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Tarantula Green Laser Eliminator - Tarantula Green Laser
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Blizzard Lighting Pocket Quasar Blizzard Lighting Pocket Quasar
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American DJ Micro 3D II Laser American DJ Micro 3D II Laser
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Chauvet EZMiN Laser FX Chauvet DJ EZMiN Laser FX
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Chauvet DJ EZ Laser RB Chauvet DJ EZ Laser RB
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Chauvet DJ Scorpion Dual Chauvet DJ Scorpion Dual
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American DJ Micro Royal Galaxian American DJ Micro Royal Galaxian
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American DJ Micro Sky Portable Laser
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Blizzard Lighting Pocket Rocket
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Chauvet DJ Swarm 4 FX Chauvet DJ Swarm 4 FX
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Chauvet DJ Scorpion Storm FX RGB Chauvet DJ Scorpion Storm FX RGB
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American DJ Galaxian Gem LED American DJ Galaxian Gem LED
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4 Color Laser Light 4 Color Laser Light Show - 360mw
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American DJ Galaxian 3D MKII Laser
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Blizzard Lighting Kaptivator
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Chauvet DJ Scorpion Bar RG Chauvet DJ Scorpion Bar RG
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Blizzard Lighting Laser Blade G Blizzard Lighting Laser Blade G
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Blizzard Lighting Mezmerizor
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American DJ Inno Pocket Spot LZR American DJ Inno Pocket Spot LZR
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RGB Full Color Scanning Laser 300 mw Full Color RGB Animation Laser 300 mw
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American DJ Royal 3D II Intelligent Laser
Regular Price: $1,399.98
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Laser Light Shows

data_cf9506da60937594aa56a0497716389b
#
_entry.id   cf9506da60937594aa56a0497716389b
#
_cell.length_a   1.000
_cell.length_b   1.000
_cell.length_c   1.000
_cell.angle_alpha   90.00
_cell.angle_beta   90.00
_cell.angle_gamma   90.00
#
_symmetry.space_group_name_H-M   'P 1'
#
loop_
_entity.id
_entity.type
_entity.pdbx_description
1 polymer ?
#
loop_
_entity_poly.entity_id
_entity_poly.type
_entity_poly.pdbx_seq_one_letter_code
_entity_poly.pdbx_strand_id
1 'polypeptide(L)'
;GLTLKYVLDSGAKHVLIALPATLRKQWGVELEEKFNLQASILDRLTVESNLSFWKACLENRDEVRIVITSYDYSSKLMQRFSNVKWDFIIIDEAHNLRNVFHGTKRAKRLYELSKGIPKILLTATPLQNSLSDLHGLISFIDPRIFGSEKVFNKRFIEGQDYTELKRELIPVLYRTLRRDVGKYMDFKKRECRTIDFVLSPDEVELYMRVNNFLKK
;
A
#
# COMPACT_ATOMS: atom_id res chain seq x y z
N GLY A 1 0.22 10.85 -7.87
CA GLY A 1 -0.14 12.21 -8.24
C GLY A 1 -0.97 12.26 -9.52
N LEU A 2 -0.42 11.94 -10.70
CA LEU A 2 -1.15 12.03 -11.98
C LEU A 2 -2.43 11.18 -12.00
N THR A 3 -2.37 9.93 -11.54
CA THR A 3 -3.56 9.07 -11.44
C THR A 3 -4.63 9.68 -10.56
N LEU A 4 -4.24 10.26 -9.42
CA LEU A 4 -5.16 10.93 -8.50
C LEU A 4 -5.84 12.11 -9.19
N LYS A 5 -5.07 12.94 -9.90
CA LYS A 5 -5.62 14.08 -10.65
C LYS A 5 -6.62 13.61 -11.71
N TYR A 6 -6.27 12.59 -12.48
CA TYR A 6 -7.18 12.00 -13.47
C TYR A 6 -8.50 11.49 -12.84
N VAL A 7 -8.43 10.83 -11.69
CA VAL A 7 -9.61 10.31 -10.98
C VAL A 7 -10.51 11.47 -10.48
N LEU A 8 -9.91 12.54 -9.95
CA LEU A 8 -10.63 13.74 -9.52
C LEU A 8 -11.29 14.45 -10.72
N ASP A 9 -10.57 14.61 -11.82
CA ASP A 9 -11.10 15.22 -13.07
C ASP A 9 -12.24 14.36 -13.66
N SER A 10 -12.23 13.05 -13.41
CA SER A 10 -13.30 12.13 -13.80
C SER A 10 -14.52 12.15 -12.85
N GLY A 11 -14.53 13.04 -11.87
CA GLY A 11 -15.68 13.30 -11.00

A LASER (acronym for Light Amplification by Stimulated Emission of Radiation) is an optical source that emits photons in a coherent beam. The term has since entered the English language as a standard word, laser, losing the capitalization in the process. The back-formed verb lase means "to produce laser light" or "to apply laser light to".[1] In analogy with optical lasers, a device which produces any particles or electromagnetic radiation in a coherent state is also called a "laser", usually with indication of type of particle as prefix (for example, atom laser.) In most cases, "laser" refers to a source of coherent photons, i.e. light or other electromagnetic radiation. Laser light is typically near-monochromatic, i.e., consisting of a single wavelength or color, and emitted in a narrow beam. This contrasts with common light sources, such as the incandescent light bulb, which emit incoherent photons in almost all directions, usually over a wide spectrum of wavelengths. Laser action is explained by the theories of quantum mechanics and thermodynamics. Many materials have been found to have the required characteristics to form the laser gain medium needed to power a laser, and these have led to the invention of many types of lasers with different characteristics suitable for different applications. The laser was proposed as a variation of the maser principle in the late 1950s, and the first laser was demonstrated in 1960. Since that time, laser manufacture has become a multi-billion dollar industry, and the laser has found applications in fields including science, the defense industry, industry, medicine, and consumer electronics. A laser is composed of an active laser medium, or gain medium, and a resonant optical cavity. The gain medium transfers external energy into the laser beam. It is a material of controlled purity, size, and shape, which amplifies the beam by the quantum mechanical process of stimulated emission, discovered by Albert Einstein while researching the photoelectric effect. The gain medium is energized, or pumped, by an external energy source. Examples of pump sources include electricity and light, for example from a flash lamp or from another laser. The pump energy is absorbed by the laser medium, placing some of its particles into high-energy ("excited") quantum states. When the number of particles in one excited state exceeds the number of particles in some lower-energy state, population inversion is achieved. In this condition, an optical beam passing through the medium produces more stimulated emission than the stimulated absorption, so the beam is amplified. An excited laser medium can also function as an optical amplifier. The light generated by stimulated emission is very similar to the input signal in terms of wavelength, phase, and polarization. This gives laser light its characteristic coherence, and allows it to maintain the uniform polarization and monochromaticity established by the optical cavity design. The optical cavity, an example of a type of cavity resonator, contains a coherent beam of light between reflective surfaces so that each photon passes through the gain medium more than once before it is emitted from the output aperture or lost to diffraction or absorption. As light circulates through the cavity, passing through the gain medium, if the gain (amplification) in the medium is stronger than the resonator losses, the power of the circulating light can rise exponentially. But each stimulated emission event returns a particle from its excited state to the ground state, reducing the capacity of the gain medium for further amplification. When this effect becomes strong, the gain is said to be saturated. The balance of pump power against gain saturation and cavity losses produces an equilibrium value of the intracavity laser power; this equilibrium determines the operating point of the laser. If the chosen pump power is too small, the gain is not sufficient to overcome the resonator losses, and the laser will emit only very small light powers. The minimum pump power needed to begin laser action is called the lasing threshold. The gain medium will amplify any photons passing through it, regardless of direction; but only the photons aligned with the cavity manage to pass more than once through the medium and so have significant amplification. The beam in the cavity and the output beam of the laser, if they occur in free space rather than waveguides (as in an optical fiber laser), are often Gaussian beams. If the beam is not a pure Gaussian shape, the transverse modes of the beam may be analyzed as a superposition of Hermite-Gaussian or Laguerre-Gaussian beams. The beam may be highly collimated, that is, having a very small beam divergence, but a perfectly collimated beam cannot be created, due to diffraction. But a laser beam will spread much less than a beam of incoherent light. The beam remains collimated over a distance which varies with the square of the beam diameter, and eventually diverges at an angle which varies inversely with the beam diameter. Thus, a beam generated by a small laboratory laser such as a helium-neon laser spreads to about 1.6 kilometres (1 mile) diameter if shone from the Earth to the Moon. By comparison, the output of a typical semiconductor laser, due to its small diameter, diverges almost as soon as it leaves the aperture, at an angle of anything up to 50. However, such a divergent beam can be transformed into a collimated beam by means of a lens. In contrast, the light from non-laser light sources cannot be collimated by optics as well or much. The output of a laser may be a continuous constant-amplitude output (known as CW or continuous wave); or pulsed, by using the techniques of Q-switching, modelocking, or gain-switching. In pulsed operation, much higher peak powers can be achieved. Some types of lasers, such as dye lasers and vibronic solid-state lasers can produce light over a broad range of wavelengths; this property makes them suitable for generating extremely short pulses of light, on the order of a femtosecond (10-15 s). Though the laser phenomenon was discovered with the help of quantum physics, it is not essentially more quantum mechanical than are other sources of light. The operation of a free electron laser can be explained without reference to quantum mechanics. It should be understood that the word light in the acronym Light Amplification by Stimulated Emission of Radiation is typically used in the expansive sense, as photons of any energy; it is not limited to photons in the visible spectrum. Hence there are X-ray lasers, infrared lasers, ultraviolet lasers, etc. For example a source of atoms in a coherent state can be called atom laser.